Climate-growth relationships in altitudinal treeline forests are particularly informative because they represent the upper limit of a species range where growth is often especially sensitive to climatic variation. Radial growth response to climatic variables typically ranges from energy limited to water limited. In the Pacific Northwest region of North America, treeline forests are typically energy limited. Results from a recent study (Marcinkowski et al. 2015) indicate a change in climate-growth relationships over time in treeline mountain hemlock (Tsuga mertensiana) in northern Washington state. Here, we investigate whether these same relationships hold across 700 km of the range of treeline mountain hemlock in Oregon and Washington. Using cores from trees > 200 years old, we examined temporal and spatial variability of climate-growth relationships since the early 20th century. Results indicate 1) a potential weakening of energy limitation in forest growth at treeline, 2) a nonstationary growth response to climate variables through time, and 3) different patterns of growth response to climate from north to south. Climate-growth relationships were generally similar between different aspects in the same geographic location, with some exceptions. Correlations between climate variables and radial growth differ over time (ranging from significantly positive to significantly negative), indicating the non-stationary nature of climate-growth relationships. These results identify where changes in growth-limiting variables may be occurring at treeline. Additional changes in the effects of climate change on growth at treeline are expected, and may be temporally complex.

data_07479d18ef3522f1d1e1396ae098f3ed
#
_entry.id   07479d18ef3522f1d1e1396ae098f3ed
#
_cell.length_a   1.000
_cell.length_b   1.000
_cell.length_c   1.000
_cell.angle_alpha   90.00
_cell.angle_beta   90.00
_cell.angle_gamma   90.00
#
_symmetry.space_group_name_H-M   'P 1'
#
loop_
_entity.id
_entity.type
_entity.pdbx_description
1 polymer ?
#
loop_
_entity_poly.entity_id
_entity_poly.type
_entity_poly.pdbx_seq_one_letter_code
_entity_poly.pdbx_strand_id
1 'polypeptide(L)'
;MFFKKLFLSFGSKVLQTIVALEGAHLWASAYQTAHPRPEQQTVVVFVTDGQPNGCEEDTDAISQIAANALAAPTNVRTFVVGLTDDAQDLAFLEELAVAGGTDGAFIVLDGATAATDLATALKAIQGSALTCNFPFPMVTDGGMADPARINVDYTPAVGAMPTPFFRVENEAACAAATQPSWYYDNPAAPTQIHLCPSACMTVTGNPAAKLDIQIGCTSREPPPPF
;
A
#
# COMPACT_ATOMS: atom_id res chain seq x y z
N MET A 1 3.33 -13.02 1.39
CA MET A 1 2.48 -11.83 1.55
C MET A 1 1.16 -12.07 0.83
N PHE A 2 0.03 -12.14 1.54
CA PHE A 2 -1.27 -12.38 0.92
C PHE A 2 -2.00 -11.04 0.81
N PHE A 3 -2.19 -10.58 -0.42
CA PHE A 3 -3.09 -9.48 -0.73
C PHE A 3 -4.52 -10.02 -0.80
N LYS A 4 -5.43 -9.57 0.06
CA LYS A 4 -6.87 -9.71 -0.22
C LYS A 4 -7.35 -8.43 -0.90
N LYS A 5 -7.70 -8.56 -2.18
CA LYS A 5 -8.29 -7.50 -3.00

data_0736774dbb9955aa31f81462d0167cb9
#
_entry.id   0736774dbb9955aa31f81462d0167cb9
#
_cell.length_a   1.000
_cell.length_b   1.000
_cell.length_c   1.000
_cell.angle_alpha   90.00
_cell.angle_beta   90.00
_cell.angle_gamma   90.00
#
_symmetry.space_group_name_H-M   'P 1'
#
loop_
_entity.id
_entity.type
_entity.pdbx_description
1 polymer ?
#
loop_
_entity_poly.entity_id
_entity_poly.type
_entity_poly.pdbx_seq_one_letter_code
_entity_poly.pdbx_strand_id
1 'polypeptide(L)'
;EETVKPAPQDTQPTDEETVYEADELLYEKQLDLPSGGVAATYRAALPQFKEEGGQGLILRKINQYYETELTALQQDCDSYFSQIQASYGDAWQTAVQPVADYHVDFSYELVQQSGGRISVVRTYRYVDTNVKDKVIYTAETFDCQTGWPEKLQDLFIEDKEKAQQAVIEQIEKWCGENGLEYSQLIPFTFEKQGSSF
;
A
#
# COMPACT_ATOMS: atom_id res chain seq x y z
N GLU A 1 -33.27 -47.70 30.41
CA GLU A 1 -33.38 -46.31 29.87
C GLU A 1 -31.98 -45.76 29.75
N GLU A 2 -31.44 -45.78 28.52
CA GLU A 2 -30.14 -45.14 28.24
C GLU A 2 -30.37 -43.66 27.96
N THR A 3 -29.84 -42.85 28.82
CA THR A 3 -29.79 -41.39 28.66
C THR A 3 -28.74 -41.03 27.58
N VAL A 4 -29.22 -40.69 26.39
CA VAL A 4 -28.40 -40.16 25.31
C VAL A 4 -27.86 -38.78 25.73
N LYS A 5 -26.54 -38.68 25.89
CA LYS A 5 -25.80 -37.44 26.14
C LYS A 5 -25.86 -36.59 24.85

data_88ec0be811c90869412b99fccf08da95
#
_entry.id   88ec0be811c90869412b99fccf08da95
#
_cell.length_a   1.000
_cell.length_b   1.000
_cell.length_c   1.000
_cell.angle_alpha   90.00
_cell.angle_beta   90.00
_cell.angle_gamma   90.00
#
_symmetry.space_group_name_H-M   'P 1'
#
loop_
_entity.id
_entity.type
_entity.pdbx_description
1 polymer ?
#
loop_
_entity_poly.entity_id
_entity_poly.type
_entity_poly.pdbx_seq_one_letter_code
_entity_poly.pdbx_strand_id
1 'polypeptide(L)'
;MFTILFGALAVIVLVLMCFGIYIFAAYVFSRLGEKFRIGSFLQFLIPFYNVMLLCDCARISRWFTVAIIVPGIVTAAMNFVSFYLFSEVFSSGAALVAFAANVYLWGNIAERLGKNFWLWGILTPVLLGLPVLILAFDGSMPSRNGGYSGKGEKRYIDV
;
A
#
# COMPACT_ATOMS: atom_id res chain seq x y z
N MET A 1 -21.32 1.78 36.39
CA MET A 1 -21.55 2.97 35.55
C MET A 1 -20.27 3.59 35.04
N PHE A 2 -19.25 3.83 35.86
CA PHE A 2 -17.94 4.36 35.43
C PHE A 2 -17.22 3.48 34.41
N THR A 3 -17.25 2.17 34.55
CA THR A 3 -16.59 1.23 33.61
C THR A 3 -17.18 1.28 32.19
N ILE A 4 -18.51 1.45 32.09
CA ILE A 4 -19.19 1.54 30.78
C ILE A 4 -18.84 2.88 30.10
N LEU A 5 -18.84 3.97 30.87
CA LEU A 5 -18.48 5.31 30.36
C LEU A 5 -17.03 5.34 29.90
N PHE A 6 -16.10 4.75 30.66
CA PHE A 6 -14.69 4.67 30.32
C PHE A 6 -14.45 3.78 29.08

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Vol. 94 • No. 3-4